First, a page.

Many people draft a will to protect and provide for their loved ones and dependents. They hope that after they pass, all of their surviving loved ones are satisfied with their respective allotments.
In some situations, though, the deceased may have been aware of family dynamics that would suggest one or more parties may challenge terms of the will they deem unfavorable. To prevent this, many people ask for a “no-contest clause” to be added to their wills and trusts.
If your loved one established a no-contest clause in their will and you believe there is a reason to contest the will or the clause, an estate planning attorney in Daytona Beach can help you learn more about your legal options.
A no-contest clause is a provision that prevents a beneficiary from inheriting anything if they challenge the will and lose. These clauses have been part of estate law, in some form or fashion, for centuries. They can be an attractive way for individuals to ensure that their financial wishes are followed after they pass.
The intent behind a no-contest clause is to protect the wishes of the deceased and to discourage will challenges from unsatisfied relations who burden probate courts with frivolous cases.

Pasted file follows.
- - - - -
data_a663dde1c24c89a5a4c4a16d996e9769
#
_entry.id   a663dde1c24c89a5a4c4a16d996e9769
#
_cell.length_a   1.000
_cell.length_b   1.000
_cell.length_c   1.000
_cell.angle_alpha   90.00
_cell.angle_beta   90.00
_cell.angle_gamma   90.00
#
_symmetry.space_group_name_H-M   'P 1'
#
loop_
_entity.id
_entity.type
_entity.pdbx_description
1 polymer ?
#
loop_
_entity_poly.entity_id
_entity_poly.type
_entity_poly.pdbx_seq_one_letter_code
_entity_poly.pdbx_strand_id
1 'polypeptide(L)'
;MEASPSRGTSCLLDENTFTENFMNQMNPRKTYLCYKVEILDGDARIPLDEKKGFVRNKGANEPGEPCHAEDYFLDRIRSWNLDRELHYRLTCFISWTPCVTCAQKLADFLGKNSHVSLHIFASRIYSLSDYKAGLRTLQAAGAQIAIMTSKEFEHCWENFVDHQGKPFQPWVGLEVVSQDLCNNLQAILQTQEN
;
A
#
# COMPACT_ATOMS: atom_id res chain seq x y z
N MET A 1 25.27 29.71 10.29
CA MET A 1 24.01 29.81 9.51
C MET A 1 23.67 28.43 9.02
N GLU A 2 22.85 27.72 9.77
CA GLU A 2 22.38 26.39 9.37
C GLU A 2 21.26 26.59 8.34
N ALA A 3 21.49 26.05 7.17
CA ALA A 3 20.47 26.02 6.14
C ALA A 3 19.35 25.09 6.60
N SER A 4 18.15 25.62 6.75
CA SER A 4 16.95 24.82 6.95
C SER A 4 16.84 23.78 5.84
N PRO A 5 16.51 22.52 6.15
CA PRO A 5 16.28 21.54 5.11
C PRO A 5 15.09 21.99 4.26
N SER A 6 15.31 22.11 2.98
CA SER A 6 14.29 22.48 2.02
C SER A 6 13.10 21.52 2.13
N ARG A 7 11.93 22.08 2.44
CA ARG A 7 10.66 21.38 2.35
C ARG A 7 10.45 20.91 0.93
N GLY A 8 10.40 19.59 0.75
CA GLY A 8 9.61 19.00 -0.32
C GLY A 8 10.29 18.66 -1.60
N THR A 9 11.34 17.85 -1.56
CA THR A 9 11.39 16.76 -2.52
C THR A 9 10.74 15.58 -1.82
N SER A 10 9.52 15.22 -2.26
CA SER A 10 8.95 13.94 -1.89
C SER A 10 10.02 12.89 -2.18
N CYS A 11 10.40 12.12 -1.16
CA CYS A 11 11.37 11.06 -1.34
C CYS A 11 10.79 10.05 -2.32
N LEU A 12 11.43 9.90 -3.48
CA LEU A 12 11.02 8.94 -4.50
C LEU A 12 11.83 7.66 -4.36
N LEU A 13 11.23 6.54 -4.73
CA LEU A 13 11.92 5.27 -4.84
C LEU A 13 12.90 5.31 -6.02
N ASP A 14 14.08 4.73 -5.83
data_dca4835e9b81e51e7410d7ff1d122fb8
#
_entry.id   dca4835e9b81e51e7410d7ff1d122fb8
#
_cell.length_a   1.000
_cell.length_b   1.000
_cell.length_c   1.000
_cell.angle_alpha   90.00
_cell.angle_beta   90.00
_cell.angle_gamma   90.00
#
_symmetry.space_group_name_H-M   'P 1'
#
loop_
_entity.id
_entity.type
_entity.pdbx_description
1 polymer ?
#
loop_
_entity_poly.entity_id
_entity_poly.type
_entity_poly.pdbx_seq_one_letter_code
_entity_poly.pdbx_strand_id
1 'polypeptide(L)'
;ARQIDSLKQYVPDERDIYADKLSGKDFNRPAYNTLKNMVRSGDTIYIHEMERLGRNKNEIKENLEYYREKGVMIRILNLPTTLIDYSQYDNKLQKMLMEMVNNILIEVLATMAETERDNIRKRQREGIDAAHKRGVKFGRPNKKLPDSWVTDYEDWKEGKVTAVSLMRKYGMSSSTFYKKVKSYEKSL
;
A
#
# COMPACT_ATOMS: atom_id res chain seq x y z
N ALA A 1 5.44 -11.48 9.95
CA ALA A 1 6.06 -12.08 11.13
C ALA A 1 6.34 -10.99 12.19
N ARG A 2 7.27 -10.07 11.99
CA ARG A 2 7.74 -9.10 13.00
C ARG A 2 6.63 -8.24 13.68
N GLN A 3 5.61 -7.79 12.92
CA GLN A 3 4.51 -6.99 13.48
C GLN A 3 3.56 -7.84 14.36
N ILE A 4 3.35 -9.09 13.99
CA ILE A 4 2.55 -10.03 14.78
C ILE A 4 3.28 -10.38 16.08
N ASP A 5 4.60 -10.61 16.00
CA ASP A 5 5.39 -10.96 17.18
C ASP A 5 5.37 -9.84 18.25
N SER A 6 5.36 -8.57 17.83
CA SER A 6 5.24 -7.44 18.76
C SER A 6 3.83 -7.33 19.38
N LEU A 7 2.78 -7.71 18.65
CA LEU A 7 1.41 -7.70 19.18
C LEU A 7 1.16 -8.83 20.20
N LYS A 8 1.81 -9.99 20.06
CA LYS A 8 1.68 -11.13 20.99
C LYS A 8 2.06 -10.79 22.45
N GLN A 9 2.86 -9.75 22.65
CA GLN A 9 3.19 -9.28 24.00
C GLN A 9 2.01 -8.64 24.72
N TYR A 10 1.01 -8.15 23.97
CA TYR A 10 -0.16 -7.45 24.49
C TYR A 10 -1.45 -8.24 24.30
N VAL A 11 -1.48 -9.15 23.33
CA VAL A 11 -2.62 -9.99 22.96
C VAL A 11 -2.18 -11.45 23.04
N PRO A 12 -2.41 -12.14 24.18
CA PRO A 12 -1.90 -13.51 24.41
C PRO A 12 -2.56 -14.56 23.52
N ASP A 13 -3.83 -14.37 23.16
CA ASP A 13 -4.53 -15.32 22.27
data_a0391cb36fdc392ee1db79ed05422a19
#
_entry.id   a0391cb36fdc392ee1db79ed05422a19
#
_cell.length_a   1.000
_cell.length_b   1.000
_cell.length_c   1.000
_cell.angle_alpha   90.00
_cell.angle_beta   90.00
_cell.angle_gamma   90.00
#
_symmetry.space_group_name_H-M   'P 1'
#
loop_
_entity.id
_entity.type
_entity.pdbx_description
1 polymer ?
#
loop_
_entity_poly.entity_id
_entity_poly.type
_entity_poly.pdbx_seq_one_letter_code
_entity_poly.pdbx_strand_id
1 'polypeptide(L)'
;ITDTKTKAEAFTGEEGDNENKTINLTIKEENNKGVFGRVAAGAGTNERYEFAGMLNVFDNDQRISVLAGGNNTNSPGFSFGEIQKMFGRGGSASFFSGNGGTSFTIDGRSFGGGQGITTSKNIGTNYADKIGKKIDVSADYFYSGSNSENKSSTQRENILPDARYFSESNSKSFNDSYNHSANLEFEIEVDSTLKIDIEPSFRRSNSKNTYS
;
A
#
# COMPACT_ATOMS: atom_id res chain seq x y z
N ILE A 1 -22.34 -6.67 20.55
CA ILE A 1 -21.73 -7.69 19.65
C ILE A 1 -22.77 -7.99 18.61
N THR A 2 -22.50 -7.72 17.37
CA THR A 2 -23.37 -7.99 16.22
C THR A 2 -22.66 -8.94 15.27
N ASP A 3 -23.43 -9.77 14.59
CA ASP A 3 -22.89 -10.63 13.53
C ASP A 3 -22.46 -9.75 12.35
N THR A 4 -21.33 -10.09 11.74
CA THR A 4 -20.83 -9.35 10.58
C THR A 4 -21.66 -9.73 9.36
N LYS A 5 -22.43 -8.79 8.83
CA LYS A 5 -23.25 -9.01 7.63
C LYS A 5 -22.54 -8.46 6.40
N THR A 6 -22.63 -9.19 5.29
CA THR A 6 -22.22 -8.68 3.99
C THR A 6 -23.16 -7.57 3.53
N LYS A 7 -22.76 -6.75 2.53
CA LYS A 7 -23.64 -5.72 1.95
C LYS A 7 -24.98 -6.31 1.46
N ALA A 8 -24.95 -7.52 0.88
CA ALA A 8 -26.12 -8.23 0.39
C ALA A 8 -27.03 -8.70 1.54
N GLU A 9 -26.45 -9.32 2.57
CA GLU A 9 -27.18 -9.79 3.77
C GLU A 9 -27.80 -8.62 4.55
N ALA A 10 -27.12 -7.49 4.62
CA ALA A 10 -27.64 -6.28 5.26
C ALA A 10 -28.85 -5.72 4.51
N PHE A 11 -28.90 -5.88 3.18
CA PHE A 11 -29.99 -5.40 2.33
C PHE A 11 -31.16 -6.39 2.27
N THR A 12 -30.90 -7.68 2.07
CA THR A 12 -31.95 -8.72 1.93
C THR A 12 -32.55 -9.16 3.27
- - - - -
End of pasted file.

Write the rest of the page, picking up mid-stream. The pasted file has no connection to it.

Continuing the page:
Will challenges can also be a waste of money, as the cost of the defense against the challenge may come from the estate itself, further reducing the amount beneficiaries receive.
Although your estate planning attorney may include a no-contest clause in your will, if you’re a Florida resident when you die, that part of the document will likely be invalidated by Florida probate courts.
The Florida Supreme Court determined that no-contest clauses may be inherently unfair — especially if a beneficiary has good reason to believe that their loved one was not of sound mind when the will was created or that they were a victim of undue influence by another party.
Florida law states that any provision in a will that is intended to penalize any interested party for filing a will dispute is unenforceable. Furthermore, Florida law views trusts in the same manner.
Although Florida laws invalidate no-contest clauses in wills and trusts, that doesn’t mean that the clauses are no longer used. There are a few reasons these clauses are included in estate planning documents.
First, the deceased may have drafted the will while living in another state and later moved to Florida without updating their estate plan.
A will is executed in the probate courts of the state where the person legally resided when they died. So your loved one may have planned their will in a state with enforceable no-contest clauses, but since they died in Florida, the clause is no longer valid.
Alternatively, perhaps the deceased knew that a no-contest clause would be unenforceable in Florida but was banking on the beneficiaries being ignorant of Florida probate laws. Or, perhaps the individual hoped the clause would serve as a deterrent.
Whatever the reason for the inclusion of a no-contest clause in a will, if you believe that there was a problem with your loved one’s will or that you didn’t receive your appropriate share of assets, consult with Daytona Beach attorneys experienced in estate planning.